Her description of and enthusiasm for the political upheaval in Angola is neither a naive anticolonialism nor a misguided vision of the victory. She understands well the stakes in Africa and the difficulty of keeping a leftist victory alive. She also sees that poetry, politically adept poetry, can be useful to a revolution. The essay—ostensibly about Angola … is a clearly thought-out statement on the usefulness of artists and writers in a systematic struggle for change. "Notes Towards a Balancing of Love and Hatred" demonstrates the power of two very different authors: Richard Wright and Zora Neale Hurston. Jordan's feminism informs her writing in the very best way—by making the lives of women part of the culture, not separate from it. Here she allows Wright his masculine protest of the oppression of black people and Hurston her feminine affirmation of the lives of black people. The romanticism that flows through both authors is broached gingerly, but the heart of the essay is a declaration for looking at the products of black culture in a particular light: "The functions of protests and affirmation are not, ultimately, distinct; that, for instance, affirmation of black values and lifestyle within the American context is indeed an act of protest."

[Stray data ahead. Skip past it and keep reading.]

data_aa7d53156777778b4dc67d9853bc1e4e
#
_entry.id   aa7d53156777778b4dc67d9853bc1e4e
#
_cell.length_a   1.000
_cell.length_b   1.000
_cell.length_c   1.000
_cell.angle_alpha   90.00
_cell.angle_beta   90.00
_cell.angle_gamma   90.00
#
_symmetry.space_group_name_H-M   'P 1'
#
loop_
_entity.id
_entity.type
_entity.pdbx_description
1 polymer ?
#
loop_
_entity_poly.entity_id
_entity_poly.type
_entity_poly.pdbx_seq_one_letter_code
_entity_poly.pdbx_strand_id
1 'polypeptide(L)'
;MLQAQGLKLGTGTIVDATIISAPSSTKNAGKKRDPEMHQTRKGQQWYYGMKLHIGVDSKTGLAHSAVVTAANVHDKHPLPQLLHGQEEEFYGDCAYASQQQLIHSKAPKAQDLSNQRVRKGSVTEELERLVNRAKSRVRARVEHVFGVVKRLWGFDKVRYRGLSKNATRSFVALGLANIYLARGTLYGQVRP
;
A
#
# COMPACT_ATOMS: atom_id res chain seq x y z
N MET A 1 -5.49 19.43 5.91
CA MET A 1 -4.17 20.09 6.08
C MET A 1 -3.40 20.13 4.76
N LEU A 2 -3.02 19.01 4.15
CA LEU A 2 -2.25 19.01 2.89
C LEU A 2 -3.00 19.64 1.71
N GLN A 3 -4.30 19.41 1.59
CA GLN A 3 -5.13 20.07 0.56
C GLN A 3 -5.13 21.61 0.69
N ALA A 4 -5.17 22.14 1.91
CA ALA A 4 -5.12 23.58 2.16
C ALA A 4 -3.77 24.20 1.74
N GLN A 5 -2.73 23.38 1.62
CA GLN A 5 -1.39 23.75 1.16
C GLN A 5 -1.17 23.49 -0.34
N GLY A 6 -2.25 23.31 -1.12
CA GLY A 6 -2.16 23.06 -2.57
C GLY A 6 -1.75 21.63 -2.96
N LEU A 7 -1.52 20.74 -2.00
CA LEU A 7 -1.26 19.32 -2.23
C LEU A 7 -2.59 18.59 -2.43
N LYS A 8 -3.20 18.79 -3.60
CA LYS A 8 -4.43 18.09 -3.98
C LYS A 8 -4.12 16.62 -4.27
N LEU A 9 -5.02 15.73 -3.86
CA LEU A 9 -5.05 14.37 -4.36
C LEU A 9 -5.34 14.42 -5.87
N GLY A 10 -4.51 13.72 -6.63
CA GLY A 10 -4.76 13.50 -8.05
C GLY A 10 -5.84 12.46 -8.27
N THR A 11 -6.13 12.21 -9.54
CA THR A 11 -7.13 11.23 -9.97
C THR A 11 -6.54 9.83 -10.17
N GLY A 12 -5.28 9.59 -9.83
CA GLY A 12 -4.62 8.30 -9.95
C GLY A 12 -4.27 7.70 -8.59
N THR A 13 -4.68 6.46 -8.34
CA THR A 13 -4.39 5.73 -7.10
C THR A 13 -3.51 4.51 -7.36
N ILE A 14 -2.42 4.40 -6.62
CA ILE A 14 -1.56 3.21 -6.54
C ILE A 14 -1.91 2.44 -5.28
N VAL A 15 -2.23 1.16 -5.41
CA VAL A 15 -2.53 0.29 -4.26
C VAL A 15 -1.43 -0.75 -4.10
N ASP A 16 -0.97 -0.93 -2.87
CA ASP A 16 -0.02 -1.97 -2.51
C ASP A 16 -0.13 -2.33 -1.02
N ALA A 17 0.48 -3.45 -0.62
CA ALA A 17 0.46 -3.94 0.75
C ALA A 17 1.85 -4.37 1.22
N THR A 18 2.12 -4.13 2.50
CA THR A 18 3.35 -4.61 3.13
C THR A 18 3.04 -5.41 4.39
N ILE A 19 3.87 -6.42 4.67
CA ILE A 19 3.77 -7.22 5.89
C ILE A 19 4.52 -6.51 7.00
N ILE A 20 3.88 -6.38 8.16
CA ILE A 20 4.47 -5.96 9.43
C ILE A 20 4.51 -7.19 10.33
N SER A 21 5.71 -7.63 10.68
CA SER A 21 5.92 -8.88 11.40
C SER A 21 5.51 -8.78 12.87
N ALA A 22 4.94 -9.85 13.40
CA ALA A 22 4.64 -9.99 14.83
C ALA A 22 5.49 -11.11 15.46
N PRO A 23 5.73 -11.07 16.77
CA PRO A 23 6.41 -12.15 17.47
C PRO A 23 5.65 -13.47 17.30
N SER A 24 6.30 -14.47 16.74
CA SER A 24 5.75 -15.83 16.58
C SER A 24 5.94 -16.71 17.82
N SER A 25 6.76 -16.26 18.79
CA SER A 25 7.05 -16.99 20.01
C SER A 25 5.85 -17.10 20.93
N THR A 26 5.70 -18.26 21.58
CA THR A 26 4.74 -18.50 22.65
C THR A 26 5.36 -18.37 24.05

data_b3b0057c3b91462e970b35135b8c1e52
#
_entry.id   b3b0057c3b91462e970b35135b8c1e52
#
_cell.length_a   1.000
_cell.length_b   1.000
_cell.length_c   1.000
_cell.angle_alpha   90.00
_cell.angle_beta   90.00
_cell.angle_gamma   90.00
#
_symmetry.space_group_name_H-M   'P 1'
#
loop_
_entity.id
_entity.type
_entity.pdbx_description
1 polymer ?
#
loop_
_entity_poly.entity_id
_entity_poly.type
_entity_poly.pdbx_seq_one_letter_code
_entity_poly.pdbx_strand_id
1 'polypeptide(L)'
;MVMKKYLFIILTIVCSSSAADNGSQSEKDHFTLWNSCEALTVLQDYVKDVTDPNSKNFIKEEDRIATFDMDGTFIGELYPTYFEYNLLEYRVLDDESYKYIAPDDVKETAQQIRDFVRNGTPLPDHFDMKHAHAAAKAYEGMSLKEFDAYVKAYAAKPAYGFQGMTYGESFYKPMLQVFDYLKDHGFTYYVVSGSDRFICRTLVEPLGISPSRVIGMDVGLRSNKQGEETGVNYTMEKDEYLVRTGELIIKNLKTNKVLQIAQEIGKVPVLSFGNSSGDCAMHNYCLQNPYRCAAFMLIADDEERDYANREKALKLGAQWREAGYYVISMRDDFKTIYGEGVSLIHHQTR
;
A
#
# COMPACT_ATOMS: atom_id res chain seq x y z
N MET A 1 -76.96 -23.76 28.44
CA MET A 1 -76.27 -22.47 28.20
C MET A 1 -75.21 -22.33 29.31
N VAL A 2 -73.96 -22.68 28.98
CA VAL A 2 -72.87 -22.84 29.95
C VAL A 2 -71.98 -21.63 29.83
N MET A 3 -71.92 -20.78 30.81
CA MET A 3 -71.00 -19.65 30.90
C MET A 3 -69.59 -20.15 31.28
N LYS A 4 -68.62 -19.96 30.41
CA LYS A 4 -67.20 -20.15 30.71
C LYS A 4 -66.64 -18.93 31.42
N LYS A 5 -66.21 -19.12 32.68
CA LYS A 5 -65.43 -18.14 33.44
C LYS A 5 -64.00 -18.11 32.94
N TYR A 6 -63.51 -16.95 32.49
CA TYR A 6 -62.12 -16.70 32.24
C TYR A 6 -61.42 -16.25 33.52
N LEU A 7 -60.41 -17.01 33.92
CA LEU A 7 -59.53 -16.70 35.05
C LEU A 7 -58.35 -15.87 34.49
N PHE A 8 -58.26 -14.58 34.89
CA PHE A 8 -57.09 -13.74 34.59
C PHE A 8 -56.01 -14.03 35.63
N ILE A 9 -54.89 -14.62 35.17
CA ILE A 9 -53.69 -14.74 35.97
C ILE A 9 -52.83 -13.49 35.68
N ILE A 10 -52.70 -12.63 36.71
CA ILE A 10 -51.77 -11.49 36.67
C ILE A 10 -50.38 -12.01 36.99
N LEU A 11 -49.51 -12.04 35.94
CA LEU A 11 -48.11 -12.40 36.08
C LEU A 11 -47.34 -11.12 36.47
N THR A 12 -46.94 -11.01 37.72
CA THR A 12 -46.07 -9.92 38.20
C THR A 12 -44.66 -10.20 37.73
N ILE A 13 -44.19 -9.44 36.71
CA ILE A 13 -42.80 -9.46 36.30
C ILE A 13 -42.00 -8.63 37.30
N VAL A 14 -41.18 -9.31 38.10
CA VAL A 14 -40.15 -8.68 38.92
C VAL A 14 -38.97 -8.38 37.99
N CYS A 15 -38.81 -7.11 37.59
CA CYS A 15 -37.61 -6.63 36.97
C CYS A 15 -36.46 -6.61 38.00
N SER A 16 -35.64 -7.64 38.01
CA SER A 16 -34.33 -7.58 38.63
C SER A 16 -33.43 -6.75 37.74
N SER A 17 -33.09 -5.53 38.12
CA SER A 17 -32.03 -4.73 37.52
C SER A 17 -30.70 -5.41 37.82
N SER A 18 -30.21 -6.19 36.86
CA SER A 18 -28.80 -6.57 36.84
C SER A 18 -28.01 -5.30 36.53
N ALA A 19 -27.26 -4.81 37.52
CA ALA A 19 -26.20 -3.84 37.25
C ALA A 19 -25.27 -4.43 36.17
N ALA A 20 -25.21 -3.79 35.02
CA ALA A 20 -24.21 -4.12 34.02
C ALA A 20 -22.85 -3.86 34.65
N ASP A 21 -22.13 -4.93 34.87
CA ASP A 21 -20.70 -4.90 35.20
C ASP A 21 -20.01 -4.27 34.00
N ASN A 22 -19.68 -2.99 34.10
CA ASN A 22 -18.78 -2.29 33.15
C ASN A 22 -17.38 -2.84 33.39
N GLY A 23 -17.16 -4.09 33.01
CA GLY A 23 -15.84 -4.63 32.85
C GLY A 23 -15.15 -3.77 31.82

This sense of affirmation and protest connects with the notion of self-determination in "Civil Wars," her final essay, which blends elements similar to those found in feminist writing by Adrienne Rich and Alice Walker (also poets): an attention to the personal, an embracing of the concept of silence, a deliberate rendering of the circuitous movement from one idea to another back to the original idea, a tendency to be colloquial in speech but formal in style (a combination that sometimes leaves readers in the lurch) … "Civil Wars" becomes a statement of affirmation and protest with strong dashes of Jordan's humor (usually masked in her more seemingly militant pieces).
Not all of the essays in Civil Wars are as clearly written or as pleasurable. Because Jordan is an ambitious thinker, she tends to overwrite….
Finally, though, Jordan's problematic works are overwhelmed by the illuminating, combative, educational ones. Whether speaking on the lives of children, or the victory in Nicaragua, or the development of her poetry, or the consequences of racism in film, Jordan brings her faithfulness to bear: faith in her ability to make change, the sort of faith that caused her to plan a Utopia for Harlem with Buckminster Fuller. Civil Wars has as many questions in it as answers, and not all of them are easy to understand. But the book makes you respect June Jordan's quest and her faith. She is a knowing woman.